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Fostering community through food at Sabores de Mexico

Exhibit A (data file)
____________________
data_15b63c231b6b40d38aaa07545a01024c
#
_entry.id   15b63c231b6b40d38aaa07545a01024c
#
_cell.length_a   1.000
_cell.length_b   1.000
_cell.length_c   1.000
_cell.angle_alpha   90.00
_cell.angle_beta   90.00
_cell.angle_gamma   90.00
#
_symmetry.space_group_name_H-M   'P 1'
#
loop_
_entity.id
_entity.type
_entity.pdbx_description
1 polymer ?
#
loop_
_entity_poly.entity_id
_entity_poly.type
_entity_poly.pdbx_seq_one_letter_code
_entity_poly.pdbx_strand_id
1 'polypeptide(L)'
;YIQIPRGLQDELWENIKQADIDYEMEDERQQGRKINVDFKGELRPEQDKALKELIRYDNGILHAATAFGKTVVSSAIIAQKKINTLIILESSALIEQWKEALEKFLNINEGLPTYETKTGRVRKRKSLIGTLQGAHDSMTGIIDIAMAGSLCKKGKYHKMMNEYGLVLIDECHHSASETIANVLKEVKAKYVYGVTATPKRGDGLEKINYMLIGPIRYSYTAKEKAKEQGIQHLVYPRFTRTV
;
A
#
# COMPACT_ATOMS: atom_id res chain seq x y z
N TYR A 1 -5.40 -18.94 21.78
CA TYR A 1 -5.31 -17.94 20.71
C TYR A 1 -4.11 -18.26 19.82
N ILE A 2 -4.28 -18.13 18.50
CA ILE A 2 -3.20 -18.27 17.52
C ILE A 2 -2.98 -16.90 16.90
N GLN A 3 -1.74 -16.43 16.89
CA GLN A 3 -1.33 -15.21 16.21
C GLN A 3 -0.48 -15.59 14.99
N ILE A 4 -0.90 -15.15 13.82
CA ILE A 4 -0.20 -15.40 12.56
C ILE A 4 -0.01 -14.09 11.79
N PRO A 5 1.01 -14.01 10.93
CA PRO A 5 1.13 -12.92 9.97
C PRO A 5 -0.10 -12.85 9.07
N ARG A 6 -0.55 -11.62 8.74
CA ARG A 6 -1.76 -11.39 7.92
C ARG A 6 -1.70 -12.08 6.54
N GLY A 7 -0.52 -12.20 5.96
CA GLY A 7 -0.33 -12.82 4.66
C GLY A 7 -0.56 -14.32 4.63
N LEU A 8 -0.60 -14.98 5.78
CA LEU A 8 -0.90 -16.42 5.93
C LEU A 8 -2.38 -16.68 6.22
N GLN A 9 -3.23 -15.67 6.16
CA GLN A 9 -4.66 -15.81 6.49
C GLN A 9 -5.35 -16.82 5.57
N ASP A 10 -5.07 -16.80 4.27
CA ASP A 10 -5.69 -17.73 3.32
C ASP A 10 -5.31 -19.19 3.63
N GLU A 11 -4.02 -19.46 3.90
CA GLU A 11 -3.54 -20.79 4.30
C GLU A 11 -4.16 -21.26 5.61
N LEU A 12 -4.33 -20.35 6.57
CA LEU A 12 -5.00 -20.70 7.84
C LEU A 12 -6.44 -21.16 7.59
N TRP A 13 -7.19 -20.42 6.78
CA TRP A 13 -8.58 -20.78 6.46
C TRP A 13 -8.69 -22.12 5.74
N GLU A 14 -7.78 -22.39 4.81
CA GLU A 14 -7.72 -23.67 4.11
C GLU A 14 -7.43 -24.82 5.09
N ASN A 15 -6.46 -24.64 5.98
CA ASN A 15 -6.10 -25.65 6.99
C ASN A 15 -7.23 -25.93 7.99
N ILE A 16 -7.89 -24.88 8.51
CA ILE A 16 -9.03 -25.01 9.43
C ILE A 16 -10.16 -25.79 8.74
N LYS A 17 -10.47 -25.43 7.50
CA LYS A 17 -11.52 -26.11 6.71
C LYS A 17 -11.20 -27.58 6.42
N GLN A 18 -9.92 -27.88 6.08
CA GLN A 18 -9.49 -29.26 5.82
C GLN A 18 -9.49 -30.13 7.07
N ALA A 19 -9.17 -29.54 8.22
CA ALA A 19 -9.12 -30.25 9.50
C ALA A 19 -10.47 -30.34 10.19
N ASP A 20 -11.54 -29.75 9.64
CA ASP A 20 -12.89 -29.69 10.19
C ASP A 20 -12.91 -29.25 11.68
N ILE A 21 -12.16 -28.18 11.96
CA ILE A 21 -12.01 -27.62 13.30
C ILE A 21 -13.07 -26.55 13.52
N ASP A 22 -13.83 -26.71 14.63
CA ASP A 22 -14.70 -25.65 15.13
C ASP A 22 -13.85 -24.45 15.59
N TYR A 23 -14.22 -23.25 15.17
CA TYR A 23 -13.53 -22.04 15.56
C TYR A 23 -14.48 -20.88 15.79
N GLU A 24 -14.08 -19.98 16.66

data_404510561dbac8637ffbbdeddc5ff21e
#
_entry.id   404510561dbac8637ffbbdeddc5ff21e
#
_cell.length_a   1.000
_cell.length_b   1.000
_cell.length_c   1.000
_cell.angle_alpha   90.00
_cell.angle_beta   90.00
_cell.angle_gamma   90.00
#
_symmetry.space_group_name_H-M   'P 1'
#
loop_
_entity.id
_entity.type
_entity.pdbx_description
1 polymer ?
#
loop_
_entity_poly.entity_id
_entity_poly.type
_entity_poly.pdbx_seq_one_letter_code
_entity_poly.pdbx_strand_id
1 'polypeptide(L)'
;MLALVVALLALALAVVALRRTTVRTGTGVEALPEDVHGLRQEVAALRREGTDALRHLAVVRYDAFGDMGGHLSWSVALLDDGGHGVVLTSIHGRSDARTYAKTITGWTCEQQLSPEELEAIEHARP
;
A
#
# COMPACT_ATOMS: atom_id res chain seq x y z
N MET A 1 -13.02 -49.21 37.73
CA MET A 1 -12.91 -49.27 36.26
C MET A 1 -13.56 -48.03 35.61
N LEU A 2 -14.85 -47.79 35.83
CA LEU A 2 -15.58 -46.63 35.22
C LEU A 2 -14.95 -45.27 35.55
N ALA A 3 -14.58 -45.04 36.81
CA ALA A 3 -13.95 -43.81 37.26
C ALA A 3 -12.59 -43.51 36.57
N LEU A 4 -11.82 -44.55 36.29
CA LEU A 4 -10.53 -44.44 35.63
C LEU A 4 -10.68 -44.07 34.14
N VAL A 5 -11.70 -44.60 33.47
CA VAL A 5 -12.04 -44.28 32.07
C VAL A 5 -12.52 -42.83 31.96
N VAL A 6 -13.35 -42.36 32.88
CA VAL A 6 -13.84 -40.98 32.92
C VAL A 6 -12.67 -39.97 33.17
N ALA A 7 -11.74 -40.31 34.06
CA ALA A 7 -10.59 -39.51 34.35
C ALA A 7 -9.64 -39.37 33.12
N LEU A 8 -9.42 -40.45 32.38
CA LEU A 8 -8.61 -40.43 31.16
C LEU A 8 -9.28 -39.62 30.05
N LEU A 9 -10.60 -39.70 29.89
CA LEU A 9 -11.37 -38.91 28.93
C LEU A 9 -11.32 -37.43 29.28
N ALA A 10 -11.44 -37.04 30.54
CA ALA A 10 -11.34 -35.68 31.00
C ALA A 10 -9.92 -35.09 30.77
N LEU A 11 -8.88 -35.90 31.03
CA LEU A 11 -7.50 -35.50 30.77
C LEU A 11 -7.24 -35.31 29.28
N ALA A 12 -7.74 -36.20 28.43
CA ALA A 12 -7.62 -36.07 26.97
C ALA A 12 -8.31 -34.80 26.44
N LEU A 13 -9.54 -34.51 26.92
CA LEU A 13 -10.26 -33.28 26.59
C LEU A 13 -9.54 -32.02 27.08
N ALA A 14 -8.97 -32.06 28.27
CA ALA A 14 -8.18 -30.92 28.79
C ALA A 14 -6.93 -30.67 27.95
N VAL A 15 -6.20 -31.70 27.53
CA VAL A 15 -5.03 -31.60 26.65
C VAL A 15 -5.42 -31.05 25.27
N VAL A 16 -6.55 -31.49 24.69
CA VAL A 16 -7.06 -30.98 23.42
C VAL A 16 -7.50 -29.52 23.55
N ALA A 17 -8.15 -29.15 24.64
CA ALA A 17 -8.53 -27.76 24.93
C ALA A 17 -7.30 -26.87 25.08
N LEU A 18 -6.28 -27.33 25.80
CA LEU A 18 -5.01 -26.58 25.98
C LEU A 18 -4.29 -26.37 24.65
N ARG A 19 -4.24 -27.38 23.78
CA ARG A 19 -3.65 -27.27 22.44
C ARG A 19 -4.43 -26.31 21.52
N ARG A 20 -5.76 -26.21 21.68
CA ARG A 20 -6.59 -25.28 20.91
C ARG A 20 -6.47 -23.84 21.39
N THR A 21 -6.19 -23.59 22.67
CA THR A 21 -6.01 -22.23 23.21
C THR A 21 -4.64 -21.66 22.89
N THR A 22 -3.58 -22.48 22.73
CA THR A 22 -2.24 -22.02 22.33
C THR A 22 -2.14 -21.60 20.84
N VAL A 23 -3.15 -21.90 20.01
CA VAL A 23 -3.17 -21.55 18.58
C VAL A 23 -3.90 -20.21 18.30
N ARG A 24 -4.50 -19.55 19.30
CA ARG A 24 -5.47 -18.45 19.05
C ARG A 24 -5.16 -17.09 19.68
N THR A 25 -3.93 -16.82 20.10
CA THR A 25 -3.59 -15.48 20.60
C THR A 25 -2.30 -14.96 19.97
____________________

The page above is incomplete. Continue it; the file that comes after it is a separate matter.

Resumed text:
Sabores De Mexico’s signature beef barbacoa is slow cooked for over six hours to ensure maximum flavor lock. // Photo by Mike Oh By Mike Oh Swimming in a sea of spices, shredded strands of chuck steak slow-cooked to perfection in a hot pot. The concoction is Sabores de Mexico’s house speciality, beef barbacoa. The dish takes over six hours to cook, and it is one that head chef and owner Enriqueta Magana has worked to perfect throughout her life. Sabores de Mexico is a new Mexican restaurant located on 1200 Cornwall Ave. that prepares food made fresh daily with time-tested ingredients. They opened on May 21 and expect to receive their liquor license soon. Classics line the menu, such as a trio of tacos with seasoned meats, garnished with fragrant cilantro, lime and green or red salsa. Magana said she has tried to keep many dishes under $10 to keep meals affordable for students. “I want them to feel full and healthy,” Magana said. Magana started cooking for herself when she was 10 years old while her father was out tending the family’s bean farm in Jalisco, Mexico. “There must have been 1,000 people in the town,” Magana said. “Sometimes we didn't have food, sometimes we had nothing.” Owning a restaurant has been a lifelong dream for Magana, but her responsibilities as a mother have always come first, she said. Magana has two sons and a daughter. Her daughter graduated from Western in 2014 with a degree in business administration and now works for Hawaiian Airlines. Her son Ivan Magana, 19, currently attends Whatcom Community College and is pursuing a degree in psychology. Ivan works at the restaurant helping out his mom hosting and waiting tables. “It is inspiring to see her doing what she's passionate about. Whether you come from poverty, anything is possible,” Ivan Magana said.   Along with opening her restaurant, which she says has been 15 years in the making, Enriqueta Magana also spends her time working with other community members to organize the annual Latino Summit at Bellingham High School, which took place on May 19. “I don’t have money to pay for their university, so I give my time back [to the community] because the government has helped assist in my children's education,” Enriqueta Magana said. It was this same generous and kind-hearted nature that sparked Javier Magana’s eye, who has been married to Enriqueta Magana for nearly 25 years. “I knew I had to marry her when I saw her cooking and helping people out in Jalisco,” Javier Magana said. The festival, which began in 2014 to raise scholarship funds, celebrates culture and the importance of education through student musical performances, Tae Kwon Do martial arts and traditional folk dance. “When I first started five years ago, only five people showed up to the festival,” Enriqueta Magana said. Isabel Meaker, executive director of family engagement at Bellingham Public Schools, organizes the Latino Summit’s coordination and has collaborated with Enriqueta Magana over the last five years. This year's festival shattered previous years’ attendance with over 970 people showing out for the event, Meaker said. “There is a thriving Latino community,” Meaker said. According to the 2018 United States Census, 9.4% of the population identifies as Latino or Hispanic in Whatcom County. “Many of the parents that I work with are such hard-working people, loving neighbors, and are sometimes seen as people that are looking for support,” Meaker said. “They are amazing people that come into this community with amazing stories and are survivors of many traumas.” According to Meaker, graduation rates for Latinx students have gone up 20% since the festival started five years ago. Over $10,000 was raised in scholarship money this year for students from local families and small business donations. “There is no way we can do this event without Enriqueta Magana,” Meaker said. “What people don't realize is what she has done for us with the Latino Festival she has done with many other groups in the community. If we ask the people out there in the community, considering that this is a Latina woman and her age, that is not the first thing people will think of her.” For Enriqueta Magana, it’s not only about the food, but the opportunities she is able to provide for her community. “It’s hard for the Spanish community to find good jobs, so I interviewed many and offered them, and now they work here,” Enriqueta Magana said. “Cooking for me is the best opportunity to help the most people,” Enriqueta Magana said. “I feel very happy because all the people say my food is the best! When people say that all my stress and tiredness goes away. This is my dream.” Sabores de Mexico is now open with full bar service coming soon.  


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